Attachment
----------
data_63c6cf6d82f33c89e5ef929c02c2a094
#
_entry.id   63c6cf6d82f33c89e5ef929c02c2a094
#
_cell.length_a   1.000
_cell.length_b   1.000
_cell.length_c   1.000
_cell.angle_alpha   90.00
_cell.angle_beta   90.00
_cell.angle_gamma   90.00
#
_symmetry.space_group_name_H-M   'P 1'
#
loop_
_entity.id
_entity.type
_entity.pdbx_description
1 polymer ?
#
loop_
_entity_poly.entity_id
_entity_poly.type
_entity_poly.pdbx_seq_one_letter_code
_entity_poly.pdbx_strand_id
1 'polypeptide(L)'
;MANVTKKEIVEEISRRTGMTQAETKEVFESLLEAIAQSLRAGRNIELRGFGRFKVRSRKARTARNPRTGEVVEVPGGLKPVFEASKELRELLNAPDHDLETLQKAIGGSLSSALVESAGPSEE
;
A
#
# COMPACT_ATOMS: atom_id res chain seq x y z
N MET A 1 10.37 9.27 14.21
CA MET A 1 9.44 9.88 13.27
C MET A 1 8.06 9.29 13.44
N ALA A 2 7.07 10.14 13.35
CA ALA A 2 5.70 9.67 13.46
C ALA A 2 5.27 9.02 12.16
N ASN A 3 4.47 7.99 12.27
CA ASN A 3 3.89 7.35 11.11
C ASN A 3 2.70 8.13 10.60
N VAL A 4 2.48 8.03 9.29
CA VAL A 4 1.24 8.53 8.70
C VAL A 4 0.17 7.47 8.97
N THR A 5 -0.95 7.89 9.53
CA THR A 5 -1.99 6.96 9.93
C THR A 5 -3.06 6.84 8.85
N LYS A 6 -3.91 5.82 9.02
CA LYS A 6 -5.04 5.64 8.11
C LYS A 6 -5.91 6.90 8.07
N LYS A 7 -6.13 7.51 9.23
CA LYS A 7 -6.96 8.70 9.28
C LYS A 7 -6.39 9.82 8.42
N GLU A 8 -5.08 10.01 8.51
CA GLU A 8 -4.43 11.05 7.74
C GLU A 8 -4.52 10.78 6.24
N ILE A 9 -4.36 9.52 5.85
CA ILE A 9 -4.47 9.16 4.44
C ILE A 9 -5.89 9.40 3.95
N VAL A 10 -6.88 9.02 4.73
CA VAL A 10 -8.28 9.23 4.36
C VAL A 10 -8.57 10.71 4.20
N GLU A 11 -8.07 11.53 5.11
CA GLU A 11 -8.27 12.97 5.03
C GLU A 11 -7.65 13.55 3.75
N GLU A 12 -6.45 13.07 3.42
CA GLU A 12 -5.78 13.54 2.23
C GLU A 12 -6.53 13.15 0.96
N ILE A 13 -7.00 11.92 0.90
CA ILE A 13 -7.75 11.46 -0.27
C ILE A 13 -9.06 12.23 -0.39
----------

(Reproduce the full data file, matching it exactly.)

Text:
data_63c6cf6d82f33c89e5ef929c02c2a094
#
_entry.id   63c6cf6d82f33c89e5ef929c02c2a094
#
_cell.length_a   1.000
_cell.length_b   1.000
_cell.length_c   1.000
_cell.angle_alpha   90.00
_cell.angle_beta   90.00
_cell.angle_gamma   90.00
#
_symmetry.space_group_name_H-M   'P 1'
#
loop_
_entity.id
_entity.type
_entity.pdbx_description
1 polymer ?
#
loop_
_entity_poly.entity_id
_entity_poly.type
_entity_poly.pdbx_seq_one_letter_code
_entity_poly.pdbx_strand_id
1 'polypeptide(L)'
;MANVTKKEIVEEISRRTGMTQAETKEVFESLLEAIAQSLRAGRNIELRGFGRFKVRSRKARTARNPRTGEVVEVPGGLKPVFEASKELRELLNAPDHDLETLQKAIGGSLSSALVESAGPSEE
;
A
#
# COMPACT_ATOMS: atom_id res chain seq x y z
N MET A 1 10.37 9.27 14.21
CA MET A 1 9.44 9.88 13.27
C MET A 1 8.06 9.29 13.44
N ALA A 2 7.07 10.14 13.35
CA ALA A 2 5.70 9.67 13.46
C ALA A 2 5.27 9.02 12.16
N ASN A 3 4.47 7.99 12.27
CA ASN A 3 3.89 7.35 11.11
C ASN A 3 2.70 8.13 10.60
N VAL A 4 2.48 8.03 9.29
CA VAL A 4 1.24 8.53 8.70
C VAL A 4 0.17 7.47 8.97
N THR A 5 -0.95 7.89 9.53
CA THR A 5 -1.99 6.96 9.93
C THR A 5 -3.06 6.84 8.85
N LYS A 6 -3.91 5.82 9.02
CA LYS A 6 -5.04 5.64 8.11
C LYS A 6 -5.91 6.90 8.07
N LYS A 7 -6.13 7.51 9.23
CA LYS A 7 -6.96 8.70 9.28
C LYS A 7 -6.39 9.82 8.42
N GLU A 8 -5.08 10.01 8.51
CA GLU A 8 -4.43 11.05 7.74
C GLU A 8 -4.52 10.78 6.24
N ILE A 9 -4.36 9.52 5.85
CA ILE A 9 -4.47 9.16 4.44
C ILE A 9 -5.89 9.40 3.95
N VAL A 10 -6.88 9.02 4.73
CA VAL A 10 -8.28 9.23 4.36
C VAL A 10 -8.57 10.71 4.20
N GLU A 11 -8.07 11.53 5.11
CA GLU A 11 -8.27 12.97 5.03
C GLU A 11 -7.65 13.55 3.75
N GLU A 12 -6.45 13.07 3.42
CA GLU A 12 -5.78 13.54 2.23
C GLU A 12 -6.53 13.15 0.96
N ILE A 13 -7.00 11.92 0.90
CA ILE A 13 -7.75 11.46 -0.27
C ILE A 13 -9.06 12.23 -0.39